The final two principal assignments of error have to do with the refusal of the trial court to call in a court-employed stenographer to report the case and also its refusal to make an order fixing the cost of the transcript of evidence made for the court by the private stenographer employed by appellant. Although the stenographic record before us does not show the circumstances under which the trial court refused to assign a court stenographer to report the case, it is apparently conceded that the trial court did so refuse without stating its reason. We have very recently had occasion to comment on such refusals, Premier Poultry Co. v. Wm. Bornstein Son, Inc., D.C.Mun.App., 61 A.2d 632, and it is unnecessary for us to repeat what was there said, except to add that in the present case the court, after refusing to order an official reporter, requested that the stenographer employed by appellant write up the testimony for the court at the conclusion of two different sessions of the trial. While we can not approve such a practice, we can not hold it to be reversible error because, obviously, appellee was not a party to the court's action and should not be prejudiced thereby.

The other assignment of error under this heading has to do with the cost of the transcript of testimony. Municipal Court rule 68(a) provides that any reporter occupying a seat within the rail and taking notes of the proceedings shall be held to consent to such order as the court or any judge thereof may make concerning the furnishing of copies of a transcript of his notes both with respect to the parties to whom such copies shall be furnished and as to the compensation to be paid him therefor. When this trial was about half over and after the court had requested appellant to furnish the court with a transcript of the record up to that point, appellant's counsel requested that the court make an order under this rule. The court refused. Appellant complains that by reason of the court's action the reporter's bill totals $150 instead of approximately $93.50 which the transcript would have cost had an official reporter been called.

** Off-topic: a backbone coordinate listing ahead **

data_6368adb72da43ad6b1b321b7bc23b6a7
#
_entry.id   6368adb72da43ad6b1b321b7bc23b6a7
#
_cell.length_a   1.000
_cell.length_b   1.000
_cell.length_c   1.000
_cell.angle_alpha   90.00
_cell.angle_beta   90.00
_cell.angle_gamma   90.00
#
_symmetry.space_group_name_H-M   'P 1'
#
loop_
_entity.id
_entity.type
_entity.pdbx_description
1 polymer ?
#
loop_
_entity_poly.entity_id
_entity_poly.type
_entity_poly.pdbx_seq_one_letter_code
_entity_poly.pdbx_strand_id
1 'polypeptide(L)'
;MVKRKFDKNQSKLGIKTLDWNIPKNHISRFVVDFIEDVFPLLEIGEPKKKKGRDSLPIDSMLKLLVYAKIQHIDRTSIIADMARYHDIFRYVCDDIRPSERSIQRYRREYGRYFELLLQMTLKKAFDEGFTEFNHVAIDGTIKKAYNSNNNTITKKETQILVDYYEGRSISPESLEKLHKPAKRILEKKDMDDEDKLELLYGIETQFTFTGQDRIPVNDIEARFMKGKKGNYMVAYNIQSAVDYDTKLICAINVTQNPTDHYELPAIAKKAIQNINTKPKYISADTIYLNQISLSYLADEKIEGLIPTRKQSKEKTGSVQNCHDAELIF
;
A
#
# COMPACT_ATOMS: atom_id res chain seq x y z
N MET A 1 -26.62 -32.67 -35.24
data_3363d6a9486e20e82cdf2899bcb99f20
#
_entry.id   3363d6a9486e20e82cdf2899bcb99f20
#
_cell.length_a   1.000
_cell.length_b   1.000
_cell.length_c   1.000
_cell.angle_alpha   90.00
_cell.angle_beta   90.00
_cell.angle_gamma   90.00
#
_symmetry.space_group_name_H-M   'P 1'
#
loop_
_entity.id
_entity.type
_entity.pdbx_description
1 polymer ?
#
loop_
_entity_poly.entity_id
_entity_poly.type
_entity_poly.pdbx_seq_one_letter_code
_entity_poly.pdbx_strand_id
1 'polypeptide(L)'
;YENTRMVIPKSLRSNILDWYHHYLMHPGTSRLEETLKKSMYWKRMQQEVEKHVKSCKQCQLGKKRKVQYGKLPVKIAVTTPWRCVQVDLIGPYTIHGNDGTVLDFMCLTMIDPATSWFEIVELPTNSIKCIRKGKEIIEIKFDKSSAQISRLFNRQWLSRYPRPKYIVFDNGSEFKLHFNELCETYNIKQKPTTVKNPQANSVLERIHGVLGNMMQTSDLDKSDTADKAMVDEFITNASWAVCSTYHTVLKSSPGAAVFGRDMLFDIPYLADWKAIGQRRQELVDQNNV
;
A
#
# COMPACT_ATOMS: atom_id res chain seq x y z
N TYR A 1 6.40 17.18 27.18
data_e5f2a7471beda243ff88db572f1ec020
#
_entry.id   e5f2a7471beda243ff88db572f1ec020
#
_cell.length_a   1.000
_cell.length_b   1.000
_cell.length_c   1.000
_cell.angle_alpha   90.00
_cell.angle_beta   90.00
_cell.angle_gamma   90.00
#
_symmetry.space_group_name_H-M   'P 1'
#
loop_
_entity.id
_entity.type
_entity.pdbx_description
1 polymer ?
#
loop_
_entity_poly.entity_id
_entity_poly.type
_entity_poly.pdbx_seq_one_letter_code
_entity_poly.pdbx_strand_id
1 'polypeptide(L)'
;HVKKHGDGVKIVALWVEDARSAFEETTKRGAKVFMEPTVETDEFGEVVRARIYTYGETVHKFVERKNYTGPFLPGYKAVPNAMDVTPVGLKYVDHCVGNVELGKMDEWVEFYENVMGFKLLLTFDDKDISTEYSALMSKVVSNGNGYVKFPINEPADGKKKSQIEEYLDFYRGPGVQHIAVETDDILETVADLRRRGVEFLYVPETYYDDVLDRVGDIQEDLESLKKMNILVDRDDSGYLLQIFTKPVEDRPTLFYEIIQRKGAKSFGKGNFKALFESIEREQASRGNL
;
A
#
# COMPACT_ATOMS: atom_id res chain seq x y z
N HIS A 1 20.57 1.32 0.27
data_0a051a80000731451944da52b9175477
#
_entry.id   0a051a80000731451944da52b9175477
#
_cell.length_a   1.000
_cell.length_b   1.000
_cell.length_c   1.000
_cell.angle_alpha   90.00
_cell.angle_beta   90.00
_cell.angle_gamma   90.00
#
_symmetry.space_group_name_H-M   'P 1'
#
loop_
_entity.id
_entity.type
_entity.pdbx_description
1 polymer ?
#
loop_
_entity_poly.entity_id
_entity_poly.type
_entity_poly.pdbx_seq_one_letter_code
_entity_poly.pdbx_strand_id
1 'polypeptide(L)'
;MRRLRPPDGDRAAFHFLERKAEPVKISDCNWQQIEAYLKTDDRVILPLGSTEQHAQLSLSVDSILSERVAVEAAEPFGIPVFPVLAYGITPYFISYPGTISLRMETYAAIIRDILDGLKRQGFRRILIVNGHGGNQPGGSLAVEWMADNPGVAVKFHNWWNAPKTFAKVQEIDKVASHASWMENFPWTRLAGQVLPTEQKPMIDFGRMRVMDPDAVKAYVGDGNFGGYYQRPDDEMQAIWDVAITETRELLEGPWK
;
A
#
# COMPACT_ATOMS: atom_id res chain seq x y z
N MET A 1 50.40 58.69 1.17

The amount which may be charged by official reporters has been fixed by the Municipal Court in rule 68(c), in accordance with an Act of Congress approved July 18, 1947. Such Act of Congress relating to the official court reporters provides that "No fee shall be charged or taxed for any copy of a transcript delivered to a judge at his request or for any copies of a transcript delivered to the clerk of the court for the records of the court."

Pub.L. No. 201, 80th Cong., 1st Sess., 61 Stat. 381, 382.

This incident illustrates the wisdom of having the court provide one of its own official reporters, whenever possible, particularly when it desires a copy of the transcript for its own use. In that event the copy for the court must be provided by the reporter without charge to the parties. While the rule of the Municipal Court permits the trial judge to make an order respecting outside stenographers concerning the furnishing of copies and the compensation to be paid therefor, the rule does not require the trial judge to make such an order, and no showing is made here that the court abused its discretion.

We think we should add, in view of the number of errors assigned by appellant, that we have examined the record critically with the thought that where several errors are found but each has not been deemed sufficiently serious to constitute reversible error, nevertheless in the aggregate they might lead to such a conclusion. We have decided that in general appellant was given a fair trial and that the evidence fully justified the judgment.


Summaries of

Walsh v. Schafer

Municipal Court of Appeals for the District of Columbia
Nov 1, 1948
61 A.2d 716 (D.C. 1948)
Case details for

Walsh v. Schafer

Case Details

Full title:WALSH v. SCHAFER

Court:Municipal Court of Appeals for the District of Columbia

Date published: Nov 1, 1948


61 A.2d 716 (D.C. 1948)